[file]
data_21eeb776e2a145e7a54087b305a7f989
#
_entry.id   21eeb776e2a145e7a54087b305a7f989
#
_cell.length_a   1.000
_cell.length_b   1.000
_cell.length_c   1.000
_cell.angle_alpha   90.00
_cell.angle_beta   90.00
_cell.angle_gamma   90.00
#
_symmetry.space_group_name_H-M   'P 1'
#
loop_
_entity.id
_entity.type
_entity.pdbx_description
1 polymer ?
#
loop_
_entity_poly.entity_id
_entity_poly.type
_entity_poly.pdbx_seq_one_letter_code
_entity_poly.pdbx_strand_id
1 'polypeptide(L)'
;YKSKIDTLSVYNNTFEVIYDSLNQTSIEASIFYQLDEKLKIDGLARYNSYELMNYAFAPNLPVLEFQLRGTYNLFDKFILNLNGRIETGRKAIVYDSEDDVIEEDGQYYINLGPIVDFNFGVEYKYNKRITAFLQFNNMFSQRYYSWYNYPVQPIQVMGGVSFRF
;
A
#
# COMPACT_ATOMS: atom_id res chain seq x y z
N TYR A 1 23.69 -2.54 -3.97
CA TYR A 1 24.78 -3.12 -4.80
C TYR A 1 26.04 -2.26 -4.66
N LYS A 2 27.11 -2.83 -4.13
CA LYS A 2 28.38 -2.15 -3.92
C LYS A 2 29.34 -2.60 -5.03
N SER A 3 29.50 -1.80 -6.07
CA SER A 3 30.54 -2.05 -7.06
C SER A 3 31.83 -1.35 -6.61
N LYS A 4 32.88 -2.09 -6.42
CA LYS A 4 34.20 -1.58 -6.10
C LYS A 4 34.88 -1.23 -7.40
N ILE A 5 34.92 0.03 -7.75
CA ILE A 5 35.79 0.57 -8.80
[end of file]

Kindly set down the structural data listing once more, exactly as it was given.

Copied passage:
data_21eeb776e2a145e7a54087b305a7f989
#
_entry.id   21eeb776e2a145e7a54087b305a7f989
#
_cell.length_a   1.000
_cell.length_b   1.000
_cell.length_c   1.000
_cell.angle_alpha   90.00
_cell.angle_beta   90.00
_cell.angle_gamma   90.00
#
_symmetry.space_group_name_H-M   'P 1'
#
loop_
_entity.id
_entity.type
_entity.pdbx_description
1 polymer ?
#
loop_
_entity_poly.entity_id
_entity_poly.type
_entity_poly.pdbx_seq_one_letter_code
_entity_poly.pdbx_strand_id
1 'polypeptide(L)'
;YKSKIDTLSVYNNTFEVIYDSLNQTSIEASIFYQLDEKLKIDGLARYNSYELMNYAFAPNLPVLEFQLRGTYNLFDKFILNLNGRIETGRKAIVYDSEDDVIEEDGQYYINLGPIVDFNFGVEYKYNKRITAFLQFNNMFSQRYYSWYNYPVQPIQVMGGVSFRF
;
A
#
# COMPACT_ATOMS: atom_id res chain seq x y z
N TYR A 1 23.69 -2.54 -3.97
CA TYR A 1 24.78 -3.12 -4.80
C TYR A 1 26.04 -2.26 -4.66
N LYS A 2 27.11 -2.83 -4.13
CA LYS A 2 28.38 -2.15 -3.92
C LYS A 2 29.34 -2.60 -5.03
N SER A 3 29.50 -1.80 -6.07
CA SER A 3 30.54 -2.05 -7.06
C SER A 3 31.83 -1.35 -6.61
N LYS A 4 32.88 -2.09 -6.42
CA LYS A 4 34.20 -1.58 -6.10
C LYS A 4 34.88 -1.23 -7.40
N ILE A 5 34.92 0.03 -7.75
CA ILE A 5 35.79 0.57 -8.80